One of the best ways to ensure the profitability of your rentals is by actively managing those properties throughout the year.
Active management requires more than being present or available for your tenants. It means honing a special set of communication skills.
Here are some tips that can help make 2013 a more prosperous new year:
Every Communication Counts
Keep in mind that early communications are what form the tenant’s view of the landlord. If the tenant develops misgivings, it’s difficult to recover. The rental ad, the first phone conversation or first meeting and the rental application need to set the stage for clear, effective communications that portray the landlord as knowledgeable and in charge.
Keep Everything in Writing
A lease agreement should be in writing. While verbal leases are still binding in many cases, these are far more likely to spark a dispute. The written lease should provide that any subsequent changes also be in writing to eliminate future misunderstandings.
Be sure the lease contains the pertinent house rules, rights and responsibilities between the landlord and tenant.
Be Clear With the Rules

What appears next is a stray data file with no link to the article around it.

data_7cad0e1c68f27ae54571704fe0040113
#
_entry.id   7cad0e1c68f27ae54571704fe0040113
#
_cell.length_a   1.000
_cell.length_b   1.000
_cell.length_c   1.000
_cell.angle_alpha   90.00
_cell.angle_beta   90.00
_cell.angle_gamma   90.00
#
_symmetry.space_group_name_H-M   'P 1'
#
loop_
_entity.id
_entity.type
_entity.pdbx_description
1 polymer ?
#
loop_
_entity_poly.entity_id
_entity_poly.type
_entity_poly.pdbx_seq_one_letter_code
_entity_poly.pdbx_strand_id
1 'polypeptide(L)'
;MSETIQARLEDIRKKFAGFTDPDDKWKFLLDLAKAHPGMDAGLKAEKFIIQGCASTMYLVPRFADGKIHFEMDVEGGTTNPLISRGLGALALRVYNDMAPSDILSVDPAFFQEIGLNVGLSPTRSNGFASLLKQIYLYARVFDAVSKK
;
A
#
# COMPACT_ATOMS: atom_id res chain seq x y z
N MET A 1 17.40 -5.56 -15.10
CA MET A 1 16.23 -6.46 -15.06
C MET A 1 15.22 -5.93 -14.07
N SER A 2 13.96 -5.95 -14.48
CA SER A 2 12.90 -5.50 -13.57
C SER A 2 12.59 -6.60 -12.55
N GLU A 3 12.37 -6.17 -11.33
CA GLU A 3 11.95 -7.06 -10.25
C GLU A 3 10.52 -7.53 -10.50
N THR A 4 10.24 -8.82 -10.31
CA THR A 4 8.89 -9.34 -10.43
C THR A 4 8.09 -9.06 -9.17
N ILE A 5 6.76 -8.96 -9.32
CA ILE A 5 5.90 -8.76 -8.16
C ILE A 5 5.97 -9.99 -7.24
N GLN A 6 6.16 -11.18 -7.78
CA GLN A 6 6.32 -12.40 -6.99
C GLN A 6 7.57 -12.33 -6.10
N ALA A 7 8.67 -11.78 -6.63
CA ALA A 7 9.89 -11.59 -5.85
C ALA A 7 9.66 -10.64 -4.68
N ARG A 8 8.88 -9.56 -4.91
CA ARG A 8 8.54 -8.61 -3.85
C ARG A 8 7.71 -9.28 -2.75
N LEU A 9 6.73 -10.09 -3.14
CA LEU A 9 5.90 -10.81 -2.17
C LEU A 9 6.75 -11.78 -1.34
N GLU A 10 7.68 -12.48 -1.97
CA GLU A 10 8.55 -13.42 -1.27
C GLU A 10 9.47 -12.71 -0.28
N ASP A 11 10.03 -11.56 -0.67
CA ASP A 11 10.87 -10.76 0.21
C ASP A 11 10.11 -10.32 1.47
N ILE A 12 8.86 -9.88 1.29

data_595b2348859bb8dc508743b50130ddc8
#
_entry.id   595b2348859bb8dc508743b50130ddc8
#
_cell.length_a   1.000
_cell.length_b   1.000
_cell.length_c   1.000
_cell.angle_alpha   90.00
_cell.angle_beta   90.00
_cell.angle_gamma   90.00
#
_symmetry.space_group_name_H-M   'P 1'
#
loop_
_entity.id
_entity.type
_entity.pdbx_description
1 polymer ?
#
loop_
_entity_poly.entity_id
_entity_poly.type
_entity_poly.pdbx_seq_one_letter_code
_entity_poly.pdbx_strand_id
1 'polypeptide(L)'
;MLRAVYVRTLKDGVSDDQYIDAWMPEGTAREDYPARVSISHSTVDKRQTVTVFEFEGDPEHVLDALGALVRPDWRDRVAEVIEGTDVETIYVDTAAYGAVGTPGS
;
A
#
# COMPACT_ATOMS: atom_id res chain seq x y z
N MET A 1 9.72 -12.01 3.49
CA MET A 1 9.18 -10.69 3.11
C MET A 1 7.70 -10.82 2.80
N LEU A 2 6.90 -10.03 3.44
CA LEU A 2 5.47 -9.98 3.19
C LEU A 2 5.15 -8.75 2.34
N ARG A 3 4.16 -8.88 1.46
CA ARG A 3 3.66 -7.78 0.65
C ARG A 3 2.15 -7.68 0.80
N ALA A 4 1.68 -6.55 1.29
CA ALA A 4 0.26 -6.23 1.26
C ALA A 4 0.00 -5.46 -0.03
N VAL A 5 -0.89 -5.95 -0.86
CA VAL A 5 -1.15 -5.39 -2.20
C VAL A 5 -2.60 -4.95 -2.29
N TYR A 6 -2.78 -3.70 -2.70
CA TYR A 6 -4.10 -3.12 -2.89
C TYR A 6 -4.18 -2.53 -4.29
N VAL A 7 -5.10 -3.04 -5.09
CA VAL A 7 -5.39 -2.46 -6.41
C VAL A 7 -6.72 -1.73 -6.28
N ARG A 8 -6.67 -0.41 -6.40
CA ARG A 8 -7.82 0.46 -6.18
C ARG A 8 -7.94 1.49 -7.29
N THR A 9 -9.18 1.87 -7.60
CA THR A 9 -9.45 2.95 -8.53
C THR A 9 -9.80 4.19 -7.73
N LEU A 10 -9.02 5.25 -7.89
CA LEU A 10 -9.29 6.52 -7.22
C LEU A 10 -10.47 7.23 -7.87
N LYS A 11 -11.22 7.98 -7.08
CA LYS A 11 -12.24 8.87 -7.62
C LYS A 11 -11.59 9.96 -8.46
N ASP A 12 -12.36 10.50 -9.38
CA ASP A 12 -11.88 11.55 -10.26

In order for tenants to abide by the rules, they need to understand what those rules are. Tenants must be clear on what they can and can’t do, and who handles routine maintenance and repairs.
These rules must be stated in simple, clear language and not in legalese. A good rule of thumb is to have a neutral person read the lease or house rules list before these are offered to a tenant. If they can’t understand something, there is still time to clarify.
Don’t assume that tenants will understand things that seems obvious to a landlord. Spell it out in the lease and avoid costly disputes.
Go over pertinent rules during the initial interview, and again at lease signing. In fact, it doesn’t hurt to review important points during a new tenant orientation, or to post the rules online for easy reference.
Ongoing Contact a Must
Stay in front of the tenant throughout the lease term. This should include a few routine inspections, but can also be a “virtual” presence — like a monthly newsletter, or even something as simple as emailing or delivering a rent receipt.
If it seems as though the landlord has disappeared, the tenant is more likely to deviate from the rules.
Keep Records of all Interactions
Make notes in the tenant file each time there’s an interaction, including a record of rent transactions, phone conversations, and repair requests and completions.
With clear and effective communication, landlords can eliminate the confusion that too often leads to a costly tenant dispute.
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Disclaimer: The information provided in this post in not intended to be construed as legal advice, nor should it be considered a substitute for obtaining individual legal counsel or consulting your local, state, federal or provincial tenancy laws.